West Michigan tree fruit regional report – May 31, 2016

Above-normal temperatures have been good for tree fruit growth.

Weather and growth stages

Much warmer than normal weather continues and all tree fruits are sizing rapidly in response. Apples range from 8 to 22 millimeters, depending on variety and site. Peaches are out of the shuck and growing quickly – the overall peach crop appears to be a nice set. Sweet cherries are out of the shuck and also sizing quickly – some sites have a very nice crop and others are a bit light due to spring frosts.

Growing degree-day (GDD) totals for the Michigan State University Sparta Enviro-weather station are 1,622 GDD base 32, 844 GDD base 42, 675 GDD base 45 and 449 GDD base 50. On average, degree-day totals put this area seven days ahead of normal average accumulations.

Diseases

After a week or more of dry conditions, some rain moved back in late last week and with it, the risk for apple scab infections again. We continue to catch spores, but numbers are dwindling. Primary scab is still a threat and full fungicide covers need to be continued.

Most apples in the Grand Rapids, Michigan, area were past bloom with the recent rains and fire blight blossom blight was not a risk. For production areas farther north and along the lakeshore with open, viable bloom, the risk was very high last week for blossom blight and cover sprays were needed to prevent infection. Some initial blossom blight began showing up last week – this was from the rains around May 12. Symptoms from the most recent fire blight risk won’t show up for another week.

Insects

Plum curculio adult egglaying activity is being reported in all tree fruits over the last week with warmer weather. MSU Extension advises to continue monitoring and reapplying cover sprays as rainfall warrants.

Codling moth adult flight is now being reported across all blocks – very low numbers in some with light pressure and very high numbers in high pressure blocks. A Grand Rapids regional biofix was set for May 23 (302 GDD50) and 164 GDD50 have accumulated since that date – degree-days have accumulated very quickly with the very warm day and nighttime temperatures in the past week. Degree-days will continue to accumulate quickly in the Enviro-weather codling moth model, and early egg hatch will begin by June 5 in the general Grand Rapids area. The regional biofix is for blocks with normal to slightly high pressure to be sure coverage is adequate for worse case scenarios. Low pressure blocks might have a slightly later biofix and delayed first cover timings.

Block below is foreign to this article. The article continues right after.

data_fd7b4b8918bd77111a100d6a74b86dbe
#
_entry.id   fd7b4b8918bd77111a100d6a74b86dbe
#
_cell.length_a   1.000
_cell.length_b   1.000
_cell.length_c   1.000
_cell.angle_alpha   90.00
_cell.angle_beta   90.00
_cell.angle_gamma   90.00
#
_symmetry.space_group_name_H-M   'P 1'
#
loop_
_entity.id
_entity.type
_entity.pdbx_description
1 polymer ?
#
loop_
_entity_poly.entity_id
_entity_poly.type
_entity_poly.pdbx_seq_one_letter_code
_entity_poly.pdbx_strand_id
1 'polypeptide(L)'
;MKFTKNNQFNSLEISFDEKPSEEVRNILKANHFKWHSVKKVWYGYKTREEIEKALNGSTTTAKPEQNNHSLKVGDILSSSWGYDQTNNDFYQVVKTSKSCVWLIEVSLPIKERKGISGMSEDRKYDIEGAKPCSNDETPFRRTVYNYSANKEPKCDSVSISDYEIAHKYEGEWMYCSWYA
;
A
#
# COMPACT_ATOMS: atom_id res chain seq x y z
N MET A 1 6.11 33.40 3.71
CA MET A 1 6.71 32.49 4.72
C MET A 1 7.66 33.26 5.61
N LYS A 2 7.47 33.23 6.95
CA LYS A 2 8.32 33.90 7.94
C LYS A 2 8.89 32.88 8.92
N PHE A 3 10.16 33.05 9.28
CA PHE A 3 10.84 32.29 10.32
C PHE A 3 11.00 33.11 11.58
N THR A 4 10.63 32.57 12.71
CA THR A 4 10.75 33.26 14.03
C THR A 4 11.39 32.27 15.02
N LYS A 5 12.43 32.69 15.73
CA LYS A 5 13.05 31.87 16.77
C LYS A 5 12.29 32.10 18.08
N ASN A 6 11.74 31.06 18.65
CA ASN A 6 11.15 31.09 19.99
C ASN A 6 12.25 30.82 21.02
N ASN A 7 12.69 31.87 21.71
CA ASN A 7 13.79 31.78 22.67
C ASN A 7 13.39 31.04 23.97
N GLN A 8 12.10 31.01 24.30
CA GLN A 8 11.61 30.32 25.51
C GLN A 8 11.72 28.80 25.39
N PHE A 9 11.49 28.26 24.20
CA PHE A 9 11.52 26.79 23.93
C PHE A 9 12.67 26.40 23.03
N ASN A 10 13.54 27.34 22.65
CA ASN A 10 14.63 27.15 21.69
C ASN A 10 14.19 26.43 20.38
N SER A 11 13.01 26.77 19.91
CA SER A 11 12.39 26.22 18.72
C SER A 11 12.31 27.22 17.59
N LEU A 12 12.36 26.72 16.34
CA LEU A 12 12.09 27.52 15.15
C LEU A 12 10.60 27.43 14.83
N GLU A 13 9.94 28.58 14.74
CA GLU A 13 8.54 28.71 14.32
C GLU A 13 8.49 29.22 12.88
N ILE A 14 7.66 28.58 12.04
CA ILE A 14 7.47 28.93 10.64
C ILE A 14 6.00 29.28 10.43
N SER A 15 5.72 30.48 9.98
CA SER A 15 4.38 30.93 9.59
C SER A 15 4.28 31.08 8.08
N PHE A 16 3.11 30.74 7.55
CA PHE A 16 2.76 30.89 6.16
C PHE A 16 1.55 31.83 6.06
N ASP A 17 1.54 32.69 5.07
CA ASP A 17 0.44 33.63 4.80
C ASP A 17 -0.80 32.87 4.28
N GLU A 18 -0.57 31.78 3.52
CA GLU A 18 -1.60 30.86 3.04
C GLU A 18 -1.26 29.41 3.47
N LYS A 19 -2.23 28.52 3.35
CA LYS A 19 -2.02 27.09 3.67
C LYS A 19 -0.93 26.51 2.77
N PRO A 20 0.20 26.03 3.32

All stages of European red mite are now found in commercial apple blocks. The warmer weather really got their development moving and they need to be monitored closely for potential exploding populations.

More obliquebanded leafroller larvae are being found week to week feeding in terminals, and numbers continue to be very low in general. There were initial reports of pupation late last week, so traps need to be up to catch first adults, which could begin flying in a week or two.

San Jose scale males began their flight in earnest over the past few days – trap numbers are very high. Monitor known hot spots closely for activity. Crawlers are expected to emerge in seven to 14 days – begin monitoring for them in a week with black tape near infestations.

Oriental fruit moth first generation flight continues and should be declining as adult flight ends. Egg hatch should be well underway as we approach peak hatch (50 percent) in a day or two. Cover sprays in stone fruits need to be maintained at this time. A regional biofix was set for May 6 (308 GDD45) and 390 GDD45 have been added. Continue to monitor traps and maintain cover sprays as rainfall warrants. This is a key time for good coverage. Trap numbers should begin to decline steadily over the next two weeks as first generations winds down.

The following are minor apple insect pests to keep an eye on.

Apple grain aphids continue being reported in very low numbers and many winged adults can be found, indicating they will soon move to alternate food sources. Rosy apple aphids are being found in managed orchards as well as unsprayed trees. A few green peach aphids can now be found and black sweet cherry aphids have also made an appearance. Scouts should also note beneficial insects that might be present and feeding on aphid populations.

Initial reports of newly hatched white apple leafhopper nymphs started last week and more can be found now. Numbers continue to be low overall. Peak egg hatch is expected around the Grand Rapids area in seven to 10 days. Watch non-bearing trees for high populations of leafhoppers and aphids and manage where necessary to maximize shoot growth. Any adult leafhoppers present are likely potato leafhoppers that tracked here with the southern-based storms of last week.

American plum borer flight is declining in stone fruits. Lesser peachtree borers and greater peachtree borer flight is just beginning. No dogwood borer activity (frass or pupal cases in burr knots) has been found, but should begin anytime.

Apple thinning considerations

The Carbohydrate Model indicates there is likely to be less stress on apple trees this week as moderate temperatures and sunny weather are forecasted. Also, trees have a lot of leaves now that can produce carbohydrates, therefore reducing any shortage. Thinning will be less effective overall. Use standard to higher rates to get the job done.

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